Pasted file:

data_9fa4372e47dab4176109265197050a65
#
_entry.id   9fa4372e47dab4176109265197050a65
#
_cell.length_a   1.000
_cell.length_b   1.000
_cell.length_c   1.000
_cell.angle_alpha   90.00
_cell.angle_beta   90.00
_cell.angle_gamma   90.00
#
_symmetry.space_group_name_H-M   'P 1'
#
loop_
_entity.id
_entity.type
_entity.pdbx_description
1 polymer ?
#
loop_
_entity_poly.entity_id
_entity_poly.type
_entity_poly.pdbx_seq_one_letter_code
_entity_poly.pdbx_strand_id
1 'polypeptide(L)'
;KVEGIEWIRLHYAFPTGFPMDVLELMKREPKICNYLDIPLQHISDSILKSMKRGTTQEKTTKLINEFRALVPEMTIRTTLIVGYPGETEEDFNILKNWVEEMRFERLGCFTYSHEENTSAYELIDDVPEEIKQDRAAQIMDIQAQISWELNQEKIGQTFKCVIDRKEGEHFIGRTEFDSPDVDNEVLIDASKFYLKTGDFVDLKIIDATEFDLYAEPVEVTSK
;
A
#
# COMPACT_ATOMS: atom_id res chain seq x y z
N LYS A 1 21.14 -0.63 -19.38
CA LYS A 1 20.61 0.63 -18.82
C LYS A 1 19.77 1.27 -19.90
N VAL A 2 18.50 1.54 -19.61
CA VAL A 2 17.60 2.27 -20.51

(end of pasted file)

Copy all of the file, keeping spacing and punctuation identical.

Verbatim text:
data_9fa4372e47dab4176109265197050a65
#
_entry.id   9fa4372e47dab4176109265197050a65
#
_cell.length_a   1.000
_cell.length_b   1.000
_cell.length_c   1.000
_cell.angle_alpha   90.00
_cell.angle_beta   90.00
_cell.angle_gamma   90.00
#
_symmetry.space_group_name_H-M   'P 1'
#
loop_
_entity.id
_entity.type
_entity.pdbx_description
1 polymer ?
#
loop_
_entity_poly.entity_id
_entity_poly.type
_entity_poly.pdbx_seq_one_letter_code
_entity_poly.pdbx_strand_id
1 'polypeptide(L)'
;KVEGIEWIRLHYAFPTGFPMDVLELMKREPKICNYLDIPLQHISDSILKSMKRGTTQEKTTKLINEFRALVPEMTIRTTLIVGYPGETEEDFNILKNWVEEMRFERLGCFTYSHEENTSAYELIDDVPEEIKQDRAAQIMDIQAQISWELNQEKIGQTFKCVIDRKEGEHFIGRTEFDSPDVDNEVLIDASKFYLKTGDFVDLKIIDATEFDLYAEPVEVTSK
;
A
#
# COMPACT_ATOMS: atom_id res chain seq x y z
N LYS A 1 21.14 -0.63 -19.38
CA LYS A 1 20.61 0.63 -18.82
C LYS A 1 19.77 1.27 -19.90
N VAL A 2 18.50 1.54 -19.61
CA VAL A 2 17.60 2.27 -20.51